President Ali officially declares flooding a national disaster
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Cattle in flood-hit Mahaicony, East Coast Demerara
Cattle in flood-hit Mahaicony, East Coast Demerara

PRESIDENT Dr. Irfaan Ali has officially declared Guyana to be in a state of disaster by virtue of the ongoing floods. In his proclamation recorded on Thursday, the Head of State noted that as at the morning of June 7, 2021, a total of 28,228 households were affected by flooding, some with water entering their homes, domestic animals and livestock in distress, or farmlands inundated.

“In pursuance of the powers conferred upon me by Article 99 of the Constitution of Co-operative Republic of Guyana, I do hereby declare a disaster in the Cooperative Republic of Guyana,” the official gazette reads.

Under Article 99 of the Constitution of Guyana, the Head of State is responsible for disaster management, and is authorised to declare a disaster for the State, on account that he is satisfied that a disaster has happened, is happening, or is likely to happen.

In accordance with the declaration, the Civil Defence Commission (CDC) has been permitted to exercise disaster-management powers, in an effort to prevent or minimise loss of human life, illness or injury to humans, property loss, or damage to the environment.

Since the flood started, President Dr. Irfaan Ali has been leading the relief efforts to affected communities all across the country

During a flood-relief outreach in Region Six (East Berbice – Corentyne), President Ali informed the residents of Chesney Village that he had been advised by the CDC that Guyana is now experiencing a Level Two disaster.

This classification was cited under the Caribbean Disaster Emergency Management Agency’s (CDEMA) mechanism, which indicates that the national capacity to respond is not overwhelmed, but external assistance is required in the form of technical assistance, specialised equipment, support personnel, and information sharing in order to respond and recover from the event.

Despite Guyana’s situation being classified as Level 2, the CDC, in a press statement issued on Saturday evening, said that the impact of the floods varies by region, with Regions One (Barima-Waini), Three (Essequibo Islands-West Demerara), Four (Demerara-Mahaica), Eight (Potaro-Siparuni) and Nine (Upper Takutu-Upper Essequibo), being at Level 2, being given national capacity to manage the impact.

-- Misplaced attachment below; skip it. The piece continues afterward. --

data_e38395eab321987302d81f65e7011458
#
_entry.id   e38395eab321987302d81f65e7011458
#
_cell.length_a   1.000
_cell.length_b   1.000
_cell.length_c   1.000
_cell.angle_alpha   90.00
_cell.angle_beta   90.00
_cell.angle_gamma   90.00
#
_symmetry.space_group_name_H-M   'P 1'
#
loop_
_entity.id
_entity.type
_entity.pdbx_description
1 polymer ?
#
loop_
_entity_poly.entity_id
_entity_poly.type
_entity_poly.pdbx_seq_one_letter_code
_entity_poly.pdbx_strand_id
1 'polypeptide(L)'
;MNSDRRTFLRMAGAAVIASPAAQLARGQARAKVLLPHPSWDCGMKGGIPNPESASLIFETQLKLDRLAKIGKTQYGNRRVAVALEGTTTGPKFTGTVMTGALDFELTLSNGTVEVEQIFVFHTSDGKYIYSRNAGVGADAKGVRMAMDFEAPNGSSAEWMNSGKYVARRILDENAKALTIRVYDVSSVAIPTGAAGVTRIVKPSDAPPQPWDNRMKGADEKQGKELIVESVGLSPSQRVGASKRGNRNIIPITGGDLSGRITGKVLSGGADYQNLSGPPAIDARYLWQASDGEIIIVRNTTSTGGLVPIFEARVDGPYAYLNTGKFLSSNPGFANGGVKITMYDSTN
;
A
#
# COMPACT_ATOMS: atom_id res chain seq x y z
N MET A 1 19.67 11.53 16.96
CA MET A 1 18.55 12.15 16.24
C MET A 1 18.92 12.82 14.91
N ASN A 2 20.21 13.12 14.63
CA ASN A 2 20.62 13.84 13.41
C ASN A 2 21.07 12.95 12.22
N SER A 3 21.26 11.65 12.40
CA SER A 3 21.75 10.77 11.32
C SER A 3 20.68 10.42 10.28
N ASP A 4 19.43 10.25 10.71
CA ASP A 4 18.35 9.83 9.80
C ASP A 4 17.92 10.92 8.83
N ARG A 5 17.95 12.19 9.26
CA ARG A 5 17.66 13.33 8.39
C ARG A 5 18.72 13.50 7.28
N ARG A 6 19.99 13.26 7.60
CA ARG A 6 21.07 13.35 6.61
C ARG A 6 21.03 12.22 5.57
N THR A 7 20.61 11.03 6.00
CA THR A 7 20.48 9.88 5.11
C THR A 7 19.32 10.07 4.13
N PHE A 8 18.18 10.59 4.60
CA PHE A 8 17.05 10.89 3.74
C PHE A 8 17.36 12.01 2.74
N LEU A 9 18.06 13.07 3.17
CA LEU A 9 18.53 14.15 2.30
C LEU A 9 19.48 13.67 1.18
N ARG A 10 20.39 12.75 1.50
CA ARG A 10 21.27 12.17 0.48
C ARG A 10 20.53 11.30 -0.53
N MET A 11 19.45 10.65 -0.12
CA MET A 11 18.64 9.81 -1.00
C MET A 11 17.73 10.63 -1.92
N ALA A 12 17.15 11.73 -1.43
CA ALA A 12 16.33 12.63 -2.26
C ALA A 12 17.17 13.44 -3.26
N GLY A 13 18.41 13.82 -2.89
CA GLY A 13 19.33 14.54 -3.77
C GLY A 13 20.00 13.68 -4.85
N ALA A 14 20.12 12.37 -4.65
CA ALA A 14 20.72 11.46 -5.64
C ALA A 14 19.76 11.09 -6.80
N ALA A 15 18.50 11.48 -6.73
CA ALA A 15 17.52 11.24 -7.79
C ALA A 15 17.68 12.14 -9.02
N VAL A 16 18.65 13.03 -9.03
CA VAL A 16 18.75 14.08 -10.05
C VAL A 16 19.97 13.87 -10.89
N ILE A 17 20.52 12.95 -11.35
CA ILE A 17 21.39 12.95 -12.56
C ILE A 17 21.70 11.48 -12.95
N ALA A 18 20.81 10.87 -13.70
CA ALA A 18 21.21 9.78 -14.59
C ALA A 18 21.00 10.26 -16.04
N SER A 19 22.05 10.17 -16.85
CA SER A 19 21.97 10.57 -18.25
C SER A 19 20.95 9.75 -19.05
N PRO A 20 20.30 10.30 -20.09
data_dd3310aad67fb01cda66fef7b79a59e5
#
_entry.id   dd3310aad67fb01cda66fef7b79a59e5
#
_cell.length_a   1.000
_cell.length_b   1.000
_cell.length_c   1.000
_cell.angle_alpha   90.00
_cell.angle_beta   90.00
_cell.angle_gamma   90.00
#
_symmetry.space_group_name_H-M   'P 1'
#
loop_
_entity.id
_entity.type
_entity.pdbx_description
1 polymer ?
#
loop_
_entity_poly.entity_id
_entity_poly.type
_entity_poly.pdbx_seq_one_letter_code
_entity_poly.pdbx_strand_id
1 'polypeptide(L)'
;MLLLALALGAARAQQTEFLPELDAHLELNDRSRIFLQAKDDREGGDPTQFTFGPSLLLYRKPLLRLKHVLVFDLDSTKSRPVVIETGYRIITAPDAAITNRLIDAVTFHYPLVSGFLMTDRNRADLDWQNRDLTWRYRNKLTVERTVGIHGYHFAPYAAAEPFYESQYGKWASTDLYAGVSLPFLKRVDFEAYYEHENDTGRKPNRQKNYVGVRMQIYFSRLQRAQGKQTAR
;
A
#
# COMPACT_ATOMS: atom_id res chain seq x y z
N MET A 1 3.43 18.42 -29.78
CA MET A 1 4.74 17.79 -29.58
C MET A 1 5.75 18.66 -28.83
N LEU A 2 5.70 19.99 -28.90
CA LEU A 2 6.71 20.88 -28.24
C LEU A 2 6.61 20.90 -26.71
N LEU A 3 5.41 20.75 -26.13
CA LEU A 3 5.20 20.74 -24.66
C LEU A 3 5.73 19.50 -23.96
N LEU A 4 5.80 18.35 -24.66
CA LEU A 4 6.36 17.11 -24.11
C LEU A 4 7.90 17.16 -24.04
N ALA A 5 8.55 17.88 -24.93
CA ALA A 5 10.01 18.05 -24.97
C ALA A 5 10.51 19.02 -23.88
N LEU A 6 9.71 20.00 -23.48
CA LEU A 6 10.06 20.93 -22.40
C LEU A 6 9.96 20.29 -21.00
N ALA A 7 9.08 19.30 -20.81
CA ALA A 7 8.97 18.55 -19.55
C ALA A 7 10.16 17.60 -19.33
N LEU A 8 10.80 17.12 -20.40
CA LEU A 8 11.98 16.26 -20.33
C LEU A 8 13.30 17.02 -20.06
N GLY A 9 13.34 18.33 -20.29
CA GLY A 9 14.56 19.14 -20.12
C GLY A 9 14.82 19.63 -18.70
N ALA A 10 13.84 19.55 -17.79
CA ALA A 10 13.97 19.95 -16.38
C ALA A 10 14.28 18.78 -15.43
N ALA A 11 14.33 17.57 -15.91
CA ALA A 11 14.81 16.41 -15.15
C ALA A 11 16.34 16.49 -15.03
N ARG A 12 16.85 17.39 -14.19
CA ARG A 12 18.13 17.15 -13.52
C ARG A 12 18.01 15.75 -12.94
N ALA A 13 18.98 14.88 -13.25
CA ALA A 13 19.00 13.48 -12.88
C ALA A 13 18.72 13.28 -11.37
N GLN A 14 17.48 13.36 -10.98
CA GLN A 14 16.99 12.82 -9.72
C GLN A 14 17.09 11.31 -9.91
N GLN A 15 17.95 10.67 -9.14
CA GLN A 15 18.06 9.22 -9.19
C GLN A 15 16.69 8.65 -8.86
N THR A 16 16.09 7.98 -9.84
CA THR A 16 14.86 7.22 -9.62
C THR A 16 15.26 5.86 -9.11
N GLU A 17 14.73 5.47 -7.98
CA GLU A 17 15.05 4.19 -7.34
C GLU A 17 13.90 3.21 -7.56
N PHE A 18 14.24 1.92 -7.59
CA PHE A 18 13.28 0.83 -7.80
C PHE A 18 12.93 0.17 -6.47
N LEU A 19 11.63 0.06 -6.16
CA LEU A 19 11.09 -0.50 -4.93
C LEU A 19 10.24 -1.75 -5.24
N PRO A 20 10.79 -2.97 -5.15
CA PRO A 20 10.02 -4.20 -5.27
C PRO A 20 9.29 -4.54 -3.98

Meanwhile, the devastating situation in Regions Two (Pomeroon-Supenaam), Five (Mahaica-Berbice), Seven (Cuyuni-Mazaruni), and 10 (Upper Demerara-Berbice) has progressed to a Level 3 disaster, based on the magnitude of the floods there. The CDC has noted that it is for this reason that regional and international support is needed to effectively mobilise resources in order to respond and recover from the impact of the floods.

“A Tropical Wave embedded within the Inter-Tropical Convergence Zone (ITCZ) is currently affecting Guyana, resulting in heavy rainfall, which could last until mid-July,” the CDC noted.
Since May 18, 2021, the CDC has received reports of more than 29,000 households suffering from flooding in more than 300 communities countrywide. To date, a total of 17,829 cleaning hampers, and 21,735 food hampers have been distributed across the regions as a form of emergency relief.

The CDC said that it continues to manage the shelters that have been set up in Regions Two, Nine, and 10; these have been housing a combined total of 205 residents who were displaced, as floodwaters began to enter their homes.

The Commission has indicated that based on President Ali’s declaration, efforts at the regional level to better coordinate response activities with it have been intensified.

Tomorrow, the National Assembly is likely to commence its debate on a $10 billion supplementary budget that is being sought by the government to tackle the effects of the ongoing floods, and its corresponding countrywide relief efforts. The monies, once approved, will be used to complement the supply of food, sanitary and medical hampers for those affected. It will also aid the emergency repairs to a number of public infrastructure, specifically roads and bridges, that have been damaged by the floodwaters.

A preliminary assessment of the infrastructural impact of floods has revealed a loss of billions of dollars in public infrastructure. An overall financial impact of the ongoing disaster is yet to be determined, and is likely to be the focus of a socio-economic impact assessment, once the waters have fully receded, and those affected begin to recover.

President Ali has repeatedly vowed to provide much-needed support to those whose livelihoods were destroyed by the natural disaster. “We will help you to get back on your feet,” Dr. Ali assured the nation.

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